Career Counseling During COVID-19
Many people are navigating layoffs, furloughs, and reduction in the workforce as businesses close their doors or cut services because of the ongoing coronavirus disease (COVID-19) pandemic. Although you may be feeling overwhelmed and anxious to immediately apply for a new position, it is highly recommended that jobseekers take a few days to plan ahead and strategize on how to best proceed.
Think of your career — where you are currently and where you want to be in the future — and define your ideal role or position. Take this time to assess your skills, passions, and what you can offer the public, consumers, and employers.
Here are some career-related resources to assist during uncertain times.
Applying for unemployment benefits
Consider applying for unemployment immediately to determine if you are eligible for those benefits. It will be a temporary means to assist with basis subsistence. Find out more about your state's requirements for unemployment, including exceptions made because of the pandemic.
Continuing professional development
Use this time to grow, develop and evolve as an individual and professional. Identify where you are in your career and what qualifications or professional development courses you need to undertake to reach that next opportunity and confidently apply for it.
Earn continuing education credit by taking advantage of ACA’s online professional development programming, which allows you access to innovative educational content created specifically for the counseling profession. Learn through online courses, webinars, podcasts, book chapters, journal articles, and practice briefs.
ACA recognizes professional counselors face unprecedented times as COVID-19 changes how we live, interact, and provide counseling services. We understand the time and financial flexibility needed during this crucial time, so we are proud to offer a unique package of 15 Continuing Education (CE) products for free.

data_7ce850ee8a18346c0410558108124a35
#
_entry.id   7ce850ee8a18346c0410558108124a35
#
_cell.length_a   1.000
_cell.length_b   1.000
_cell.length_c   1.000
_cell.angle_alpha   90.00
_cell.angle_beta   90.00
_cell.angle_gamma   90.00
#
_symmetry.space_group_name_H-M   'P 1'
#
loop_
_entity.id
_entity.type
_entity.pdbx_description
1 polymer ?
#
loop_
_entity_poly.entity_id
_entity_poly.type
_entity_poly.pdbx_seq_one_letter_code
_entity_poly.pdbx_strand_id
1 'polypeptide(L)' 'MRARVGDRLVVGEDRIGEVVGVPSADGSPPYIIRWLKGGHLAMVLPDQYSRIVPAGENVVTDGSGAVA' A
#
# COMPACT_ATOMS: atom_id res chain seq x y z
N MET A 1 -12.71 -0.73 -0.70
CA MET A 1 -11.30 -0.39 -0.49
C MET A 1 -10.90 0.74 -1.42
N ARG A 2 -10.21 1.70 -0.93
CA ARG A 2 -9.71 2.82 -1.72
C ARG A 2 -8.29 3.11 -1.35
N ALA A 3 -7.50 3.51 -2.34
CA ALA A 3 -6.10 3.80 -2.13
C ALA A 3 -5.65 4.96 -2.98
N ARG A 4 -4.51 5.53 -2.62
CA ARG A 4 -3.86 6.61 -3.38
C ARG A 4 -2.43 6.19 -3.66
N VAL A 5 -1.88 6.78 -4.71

Navigating your career
Unemployment has spiked because of COVID-19. However, many companies are still hiring. Here are some tips for navigating your career in the midst of a pandemic:
- Continue networking while practicing physical distancing. Activate your professional networks. Gather letters of recommendations from your friends, family, and colleagues. Inside Higher Ed provides additional tips on at-home networking strategies.
- Update your LinkedIn profile, website(s), and other social media platforms.
- Update your resume/CV. Remember the four C’s of resume writing: Keep it clean, clear, concise, and consistent. Your resume/CV should be 3–5 pages (never more than 5). Do not include discriminatory information such as dates of birth, marital status, and personal interests (but you can include your research interest if appropriate). Highlight your qualifications, skills, achievements, projects, and affiliations. And quantify your achievements.
The ACA Career Central provides sample career documents and job resources. Read tips on how to succeed at virtual job interviews at CNBC Make It. You can search for jobs on the following sites:
ACA’s Career Specialist also provides consultation services and assistance navigating the next steps of your career. To schedule an appointment or for more information on how we can assist you, email us at email@example.com.
Recruiting and hiring
ACA Career Central can also assist you with your recruitment needs. Our job board’s digital platform allows employers to independently post their positions and to set up automatic notifications — in which you enter criteria for your ideal candidate and the system emails you when qualifying resumes are uploaded. You can also enhance your job postings and search the resume database while you have an active job posting. Create an employer account with ACA Career Central.
For a limited time, employers have the opportunity to purchase a regular posting with a longer duration (i.e. a 90-day job posting at a 30-day rate). Use the promo code: SPRINGSALE2020 at checkout.
Providing counseling services
Many mental health agencies and practices now provide telebehavioral health services. Some professional counselors must resort to providing counseling and support via phone, and some agencies and organization continue to offer in-person counseling services.
Christine Forte shares her experience working with clients in parts of China and Korea who have been affected by COVID-19 and helpful resources in her ACA member blog “Counseling in a Time of COVID-19.”
Counselor educators are moving their classrooms online, which can be challenging for both educators and students. Dr. Allison Levine shares tips on how to make online classes more accessible.